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Man Bids $80,000 For Hunting Permit

February 25, 1991

HELENA, Mont. (AP) _ A very determined hunter bid $80,000 to win a special Montana bighorn ram hunting permit that gives him a higher than average chance at a trophy this fall.

And it’s the second time he’s put out big bucks for the premier permit, the state Fish, Wildlife and Parks Department said Monday. He paid $61,000 last year, and he bagged his quarry.

The agency said Greg Stires of Chino, Calif., entered the top bid Saturday at an auction conducted for the state in Reno, Nev., at the annual convention of the Foundation for North American Wild Sheep. Permits for eight Western states also were auctioned.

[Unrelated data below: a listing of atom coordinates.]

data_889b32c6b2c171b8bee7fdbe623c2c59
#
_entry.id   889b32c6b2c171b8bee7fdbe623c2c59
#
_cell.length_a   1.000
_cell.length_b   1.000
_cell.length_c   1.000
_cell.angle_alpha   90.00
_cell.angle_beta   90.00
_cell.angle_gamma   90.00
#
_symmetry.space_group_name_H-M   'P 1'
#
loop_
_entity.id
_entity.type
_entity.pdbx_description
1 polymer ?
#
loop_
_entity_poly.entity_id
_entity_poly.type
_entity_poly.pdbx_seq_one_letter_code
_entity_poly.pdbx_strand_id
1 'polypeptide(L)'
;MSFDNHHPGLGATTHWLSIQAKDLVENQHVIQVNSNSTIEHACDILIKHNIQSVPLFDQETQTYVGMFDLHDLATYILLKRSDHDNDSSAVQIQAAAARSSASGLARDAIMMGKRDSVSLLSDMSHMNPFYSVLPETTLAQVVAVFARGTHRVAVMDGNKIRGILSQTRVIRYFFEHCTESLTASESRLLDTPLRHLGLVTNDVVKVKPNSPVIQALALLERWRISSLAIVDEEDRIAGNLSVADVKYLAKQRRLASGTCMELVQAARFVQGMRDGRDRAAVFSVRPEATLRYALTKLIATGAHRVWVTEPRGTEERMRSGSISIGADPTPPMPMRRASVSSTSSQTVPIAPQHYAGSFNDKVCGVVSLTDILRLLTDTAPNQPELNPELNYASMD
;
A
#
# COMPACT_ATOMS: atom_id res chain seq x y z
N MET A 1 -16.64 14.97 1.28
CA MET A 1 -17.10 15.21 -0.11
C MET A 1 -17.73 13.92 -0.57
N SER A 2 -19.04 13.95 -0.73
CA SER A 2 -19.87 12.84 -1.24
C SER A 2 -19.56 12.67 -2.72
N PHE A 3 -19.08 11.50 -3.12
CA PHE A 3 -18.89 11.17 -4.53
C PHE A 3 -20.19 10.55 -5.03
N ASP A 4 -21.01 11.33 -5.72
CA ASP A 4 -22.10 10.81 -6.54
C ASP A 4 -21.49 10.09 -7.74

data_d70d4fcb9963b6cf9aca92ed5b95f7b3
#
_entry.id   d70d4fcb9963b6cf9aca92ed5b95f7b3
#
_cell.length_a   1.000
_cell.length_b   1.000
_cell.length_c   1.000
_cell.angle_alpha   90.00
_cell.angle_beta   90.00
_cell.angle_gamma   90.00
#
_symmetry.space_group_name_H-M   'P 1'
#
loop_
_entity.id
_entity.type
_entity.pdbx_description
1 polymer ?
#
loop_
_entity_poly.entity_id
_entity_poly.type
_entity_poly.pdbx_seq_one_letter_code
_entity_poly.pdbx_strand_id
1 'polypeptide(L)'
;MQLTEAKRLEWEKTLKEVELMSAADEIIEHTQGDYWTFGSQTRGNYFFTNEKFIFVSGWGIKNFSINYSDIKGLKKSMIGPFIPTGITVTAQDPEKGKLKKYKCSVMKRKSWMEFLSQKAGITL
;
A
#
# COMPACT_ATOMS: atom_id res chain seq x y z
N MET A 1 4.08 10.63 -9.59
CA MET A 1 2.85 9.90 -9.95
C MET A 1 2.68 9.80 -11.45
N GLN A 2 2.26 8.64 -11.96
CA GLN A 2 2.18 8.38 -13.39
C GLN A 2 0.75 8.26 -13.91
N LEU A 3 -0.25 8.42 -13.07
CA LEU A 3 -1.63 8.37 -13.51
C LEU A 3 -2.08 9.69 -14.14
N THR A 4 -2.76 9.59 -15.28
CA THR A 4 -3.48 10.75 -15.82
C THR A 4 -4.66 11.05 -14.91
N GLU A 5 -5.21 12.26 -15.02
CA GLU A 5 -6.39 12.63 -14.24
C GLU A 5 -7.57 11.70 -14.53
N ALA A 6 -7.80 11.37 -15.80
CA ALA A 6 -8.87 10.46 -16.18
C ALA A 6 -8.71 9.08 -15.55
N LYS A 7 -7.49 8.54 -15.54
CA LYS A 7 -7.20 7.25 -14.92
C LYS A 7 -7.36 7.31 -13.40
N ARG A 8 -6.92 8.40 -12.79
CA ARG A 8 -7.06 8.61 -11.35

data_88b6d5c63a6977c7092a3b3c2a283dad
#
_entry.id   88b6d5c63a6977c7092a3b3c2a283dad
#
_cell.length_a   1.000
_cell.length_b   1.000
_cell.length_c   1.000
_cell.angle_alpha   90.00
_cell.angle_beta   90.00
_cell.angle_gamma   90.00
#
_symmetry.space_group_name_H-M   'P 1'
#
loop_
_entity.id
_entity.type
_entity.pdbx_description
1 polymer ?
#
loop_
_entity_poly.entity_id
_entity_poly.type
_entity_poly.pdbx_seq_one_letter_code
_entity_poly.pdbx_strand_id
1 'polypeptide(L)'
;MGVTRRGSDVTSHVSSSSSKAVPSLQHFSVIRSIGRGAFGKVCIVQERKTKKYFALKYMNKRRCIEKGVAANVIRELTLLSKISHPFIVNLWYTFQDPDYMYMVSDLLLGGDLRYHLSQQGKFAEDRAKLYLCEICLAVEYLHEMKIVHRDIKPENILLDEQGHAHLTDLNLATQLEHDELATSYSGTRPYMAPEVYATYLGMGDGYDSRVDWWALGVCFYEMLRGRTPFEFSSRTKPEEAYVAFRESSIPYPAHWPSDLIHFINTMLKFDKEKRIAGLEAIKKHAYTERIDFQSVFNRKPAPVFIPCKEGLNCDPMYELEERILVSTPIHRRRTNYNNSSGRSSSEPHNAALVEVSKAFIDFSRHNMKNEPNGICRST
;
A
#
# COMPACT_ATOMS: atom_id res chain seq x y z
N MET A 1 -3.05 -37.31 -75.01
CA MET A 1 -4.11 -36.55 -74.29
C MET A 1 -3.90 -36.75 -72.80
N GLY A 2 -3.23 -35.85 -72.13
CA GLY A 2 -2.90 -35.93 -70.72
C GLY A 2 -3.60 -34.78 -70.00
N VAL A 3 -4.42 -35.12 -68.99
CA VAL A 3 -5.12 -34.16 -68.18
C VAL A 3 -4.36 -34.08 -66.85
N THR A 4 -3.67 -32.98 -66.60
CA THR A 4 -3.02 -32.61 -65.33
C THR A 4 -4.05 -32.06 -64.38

Locating the convention in Reno, where casinos attract high rollers, was part of the foundation’s successful proposal to conduct the auction, said Glenn Erickson of the fish and wildlife agency.

The holder of the special auction permit is the only hunter who knows up front that he’ll have access to the best hunting areas in the fall season.

A non-resident license goes for $322, but that general license is good only in the least promising hunting districts, where the success rate is about 1.5 percent.

Access to the better districts, where there are more and bigger sheep and a success rate approaching 99 percent, is awarded only by lottery - except for the auctioned permit. And non-residents can hold no more than 10 percent of the licenses.

In 1990, Erickson said, there were 12,577 applicants for sheep licenses, and only 608 licenses issued - 558 resident and 50 non-resident. Just 145 rams were killed. Montana’s bighorn population is about 5,500 to 6,000, he said.

The auction proceeds go to develop and manage Montana’s bighorn sheep population.

Stires’ bid was only the third-highest. The highest was in 1987, when the permit went for $109,000. The second-highest was $93,000, in 1988.

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